|Directed by:||Tod Williams|
|Written by:||Tod Williams|
|Starring:||Jeff Bridges, Kim Basinger, Jon Foster, Mimi Rogers, Bijou Phillips, Elle Fanning|
|Released:||March 3, 2005|
For quiet 16-year-old Eddie O’Hare (Foster), he expects this summer to be the best of his life. A budding writer, Eddie has been chosen by famous children’s book author Ted Cole (Bridges) to serve as is intern. Eddie has even drafted a novel of his own and anxiously looks forward to what this great writer will think of his work and what help he can offer.
What transpires is everything but. From their first encounter, Eddie realises that Ted is not the man he expected him to be. Eddie has arrived at a time when Ted and his wife Marion (Basinger) have begun a trial separation. They may be separated but they have developed a strange habit regarding their living arrangements. So that they can equally spend time with their 4-year-old daughter, Ruth (Fanning), they each spend alternate nights at their sea-view home. When one of them is at home, the other spends the night in a small city apartment.
Eddie soon finds himself as a confidant to both parties. With the romance drained from her life, Marion takes pleasure from the innocent school-boy crush that Eddie develops on her. An affair then ensues. Ted on the other hand, is looking for a free chauffer. He lost his drivers licence a few months earlier so he uses Eddie to drive him everywhere. What he sees and hears from Ted is strange to say the least.
As open as this married couple are, there’s one topic they never speak of. Their two teenage sons recently passed away and Eddie senses this is the key reason behind their crumbling marriage. How did they die? Eddie wants to open this “door in the floor” but it’s a precarious topic to approach…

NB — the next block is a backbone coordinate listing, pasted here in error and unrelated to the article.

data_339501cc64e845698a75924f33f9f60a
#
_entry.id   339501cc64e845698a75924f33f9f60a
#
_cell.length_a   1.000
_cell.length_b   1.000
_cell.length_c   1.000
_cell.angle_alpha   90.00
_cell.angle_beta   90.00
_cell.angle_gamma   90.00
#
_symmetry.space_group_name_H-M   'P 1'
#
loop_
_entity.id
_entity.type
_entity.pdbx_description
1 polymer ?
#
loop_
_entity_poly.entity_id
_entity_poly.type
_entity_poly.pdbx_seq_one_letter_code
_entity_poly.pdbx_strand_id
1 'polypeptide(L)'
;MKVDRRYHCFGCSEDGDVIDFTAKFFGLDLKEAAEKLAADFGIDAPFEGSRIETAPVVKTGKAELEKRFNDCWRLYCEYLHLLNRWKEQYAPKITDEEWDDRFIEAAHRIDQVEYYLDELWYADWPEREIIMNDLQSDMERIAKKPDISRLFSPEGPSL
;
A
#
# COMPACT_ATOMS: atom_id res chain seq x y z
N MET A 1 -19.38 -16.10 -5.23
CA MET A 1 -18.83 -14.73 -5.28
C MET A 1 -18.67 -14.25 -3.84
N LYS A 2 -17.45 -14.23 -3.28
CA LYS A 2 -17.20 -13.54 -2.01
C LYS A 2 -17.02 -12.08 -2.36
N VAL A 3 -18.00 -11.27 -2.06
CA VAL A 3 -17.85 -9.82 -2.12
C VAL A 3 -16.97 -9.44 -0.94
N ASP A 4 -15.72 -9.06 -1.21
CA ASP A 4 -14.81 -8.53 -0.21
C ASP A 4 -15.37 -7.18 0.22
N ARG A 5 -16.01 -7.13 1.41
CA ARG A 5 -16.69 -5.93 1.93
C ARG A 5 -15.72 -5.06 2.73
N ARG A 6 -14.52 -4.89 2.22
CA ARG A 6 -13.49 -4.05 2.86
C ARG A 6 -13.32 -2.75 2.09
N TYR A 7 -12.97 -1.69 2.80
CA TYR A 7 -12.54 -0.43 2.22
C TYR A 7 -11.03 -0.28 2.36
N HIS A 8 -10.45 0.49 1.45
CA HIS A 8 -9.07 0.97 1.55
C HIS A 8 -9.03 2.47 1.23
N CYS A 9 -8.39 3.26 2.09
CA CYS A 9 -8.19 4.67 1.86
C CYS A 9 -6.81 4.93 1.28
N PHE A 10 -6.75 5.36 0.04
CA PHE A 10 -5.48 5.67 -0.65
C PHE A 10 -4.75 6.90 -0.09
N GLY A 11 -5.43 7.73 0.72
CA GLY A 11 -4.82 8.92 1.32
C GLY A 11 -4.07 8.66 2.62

This film from writer-director Tod Williams is based on the novel A Widow For One Year by John Irving. I’m no book critic but I like Irving’s style have read The Cider House Rules a few years back. When you watch The Door In Floor, you’ll feel the richness and complexity within the characters. They are multi-dimensional and very mysterious. Like a good novel, not all is revealed in the first chapter.
Three great performances act as the catalyst in bringing Irving’s book to the screen. For Jeff Bridges (The Big Lebowski, The Contender), it proves once again that he’s great in any role. For Kim Basinger, it proves that the talent that won her an Oscar for L.A. Confidential is not going to waste. For Jon Foster, it proves that there’s one more newcomer with a bright future.
The only limitation I felt with Floor was that it felt a little compact. So much story and so much character development was being squashed into a miniscule 111 minutes. As I’ve indicated in the past, the challenge of condensing a beloved novel is the hardest tests for any screenwriter. There were too many elements to this tale which were not explored to my liking. Then again, I suppose it’s always better to say too little rather than too much.
In regards to this review, I too should probably say no more. The rest of the film’s great qualities, I will leave for you to see yourself.